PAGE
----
13. Greetings OMM, Your blog is awesome and I love this “debate” with Martin (I cannot bring myself to call him Father). He is a disgrace to the priesthood and should resign immediately! Too bad he is too much of a coward to really debate with a true Catholic. In less than the first minute that old saw of “homophobia” or “hatefulness” would be trotted out. It is all about emotion with them. I keep asking myself who they think God is that He will not have His Justice. Have they no fear of God? What are your thoughts on the Church going into schism over this issue? Frankly, I think the authentic Faith would thrive with the few and the faithful.

    Liked by 2 people

    1. As far as schism goes…Our prayer and fasting can do a lot so I will worry when I have to worry and not before. I am more hopeful than I’ve been, well maybe, ever that reform is on the horizon! I believe some resignations are on the horizon. While I believe that at least one is the “sacrificial lamb” I believe more will be on the horizon should we keep up prayer, fasting and the quest for truth.

      Liked by 2 people

  14. Dear OneMadMom,


    Clearly Satan has inserted himself into the minds of even Catholic priests so we are now so obsessed with our sexual identities than our divine identities.

    Scripture says it is better to remain single and devote oneself to God, or – for those who cannot be celibate – to get married and raise a family (to also love God) in a One Man One Woman For Life relationship. There are no other alternative lifestyles!

    We dilute The Word only to our everlasting detriment, and when we do we are helping others cut themselves off God too.

    We all need to stand up against these demonic trends, not pander to them.

    God have mercy on our souls!

    Liked by 2 people

  15. Well said. And very important. I said the same thing when the LGBTQ mob made a stink about homosexual teachers. My first grader does not need to know your sexual preferences in order to learn to read. Now look at the schools.

    I was attracted to the Catholic church because of the catechism – the actual teachings of the church. The teachings of the Catholic church are not ambiguous. I am shocked and disgusted that so many high level leaders are ambiguous.

    I pray daily that God purges the church, that of us purge whatever pet sins we have, and that families work together to purge common sin – cussing, drinking, dishonesty, etc. That is one response – from the bottom up. But because this is a top down problem, such purging must be done at the upper most echelons.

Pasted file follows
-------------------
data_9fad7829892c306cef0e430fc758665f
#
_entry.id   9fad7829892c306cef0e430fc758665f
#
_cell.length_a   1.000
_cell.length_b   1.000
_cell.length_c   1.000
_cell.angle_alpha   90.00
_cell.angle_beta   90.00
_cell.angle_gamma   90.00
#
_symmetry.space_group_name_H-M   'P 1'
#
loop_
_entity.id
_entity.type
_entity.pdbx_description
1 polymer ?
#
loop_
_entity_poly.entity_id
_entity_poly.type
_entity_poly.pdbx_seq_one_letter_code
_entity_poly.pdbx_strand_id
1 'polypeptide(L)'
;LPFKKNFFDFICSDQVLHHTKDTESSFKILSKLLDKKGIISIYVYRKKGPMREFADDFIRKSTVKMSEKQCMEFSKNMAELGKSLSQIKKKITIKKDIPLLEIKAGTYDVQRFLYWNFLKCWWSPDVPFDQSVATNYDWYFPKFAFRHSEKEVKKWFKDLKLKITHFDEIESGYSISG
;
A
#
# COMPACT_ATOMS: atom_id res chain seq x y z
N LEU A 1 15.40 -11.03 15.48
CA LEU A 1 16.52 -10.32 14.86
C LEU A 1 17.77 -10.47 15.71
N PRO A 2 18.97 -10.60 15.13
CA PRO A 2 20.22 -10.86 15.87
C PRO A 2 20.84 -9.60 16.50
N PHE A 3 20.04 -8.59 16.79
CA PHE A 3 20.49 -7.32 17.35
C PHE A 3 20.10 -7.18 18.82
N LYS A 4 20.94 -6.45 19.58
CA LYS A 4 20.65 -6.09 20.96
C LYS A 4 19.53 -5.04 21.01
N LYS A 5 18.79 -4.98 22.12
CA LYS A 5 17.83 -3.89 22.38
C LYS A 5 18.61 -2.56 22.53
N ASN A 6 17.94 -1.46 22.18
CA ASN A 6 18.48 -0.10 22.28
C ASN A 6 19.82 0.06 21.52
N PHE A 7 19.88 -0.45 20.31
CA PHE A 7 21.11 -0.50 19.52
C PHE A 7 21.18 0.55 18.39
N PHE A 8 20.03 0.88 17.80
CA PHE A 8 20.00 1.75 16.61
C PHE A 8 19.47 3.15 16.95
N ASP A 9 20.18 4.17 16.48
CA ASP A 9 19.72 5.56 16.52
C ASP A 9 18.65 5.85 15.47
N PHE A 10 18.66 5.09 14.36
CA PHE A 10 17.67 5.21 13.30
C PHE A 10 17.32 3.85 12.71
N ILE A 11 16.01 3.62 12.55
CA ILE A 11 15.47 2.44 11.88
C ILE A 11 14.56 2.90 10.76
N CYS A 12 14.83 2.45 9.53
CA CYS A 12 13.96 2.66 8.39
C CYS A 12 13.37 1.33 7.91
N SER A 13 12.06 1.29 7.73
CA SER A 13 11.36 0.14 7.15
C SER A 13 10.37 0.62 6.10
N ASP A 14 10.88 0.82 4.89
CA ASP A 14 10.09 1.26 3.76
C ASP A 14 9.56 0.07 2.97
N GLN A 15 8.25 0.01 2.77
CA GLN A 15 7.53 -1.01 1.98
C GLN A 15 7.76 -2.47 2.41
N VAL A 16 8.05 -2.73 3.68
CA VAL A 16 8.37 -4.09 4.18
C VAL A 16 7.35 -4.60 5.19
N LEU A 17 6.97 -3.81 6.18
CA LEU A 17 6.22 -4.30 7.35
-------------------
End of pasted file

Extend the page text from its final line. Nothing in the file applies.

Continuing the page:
Liked by 3 people

  16. While some of your comments are helpful to the ongoing debate within the church about gay men and who serve the church, I think many of us–including me, a straight mother of 3–are disheartened by the way you lean on the “disordered” label. Yes, it’s orthodoxy, but it was also Catholic orthodoxy to condone slavery for centuries, so the debate over homosexuality is not even close to finished. More dangerous is the concept that priest should just focus on God and ignore their sexuality. Most seminary and formation experts have agreed that owning who one is (sexual orientation) is important. It’s harder to do that if you have been shamed and discriminated against your whole life for your orientation, which is the case for those with same sex attraction. Naturally they will focus on it more because it has been a source of suffering for them. Thank you for your love for children and the church.


    1. Atthelab: Sorry to be rude and crude but reality is that same sex attraction, like kleptomania, necrophilia, etc., are disordered. The biologicals are simply not compatible. Whole different matter from duties, conduct, behavior, focus and the like. To conflate homosexual behavior with slavery is both a violation of the principles of logic, and an insult to all who were involuntarily enslaved. People are not discriminated against because of any orientation, they are judged by their behavior and if you have not noticed, it has become more in your face and demanding of approval which is quite childish and disordered in itself.


    2. Let me preface this by saying I whole heartedly condemn slavery or any kind. That said, to try to compare the issue of slavery and homosexuality, is like comparing rocks and oranges. The Bible is not nearly as clear about slavery as it is about homosexuality.

      While slavery was a cultural norm in Biblical times and came forward in the culture that way, biblical slavery was more about indentured servitude than the slave trade of Africans. Africans and were degraded as subhuman and were owned life and limb with no real hope of freedom. Thank God slavery was abolished in the west. Now, to abolish it in Africs and Asia.

      Homosexuality, in any form, has always been condemned by God. The bible is clear about that. Unambiguously clear.

      And as to the term disordered, homosexuality is not aligned with the order of human dignity authored by God.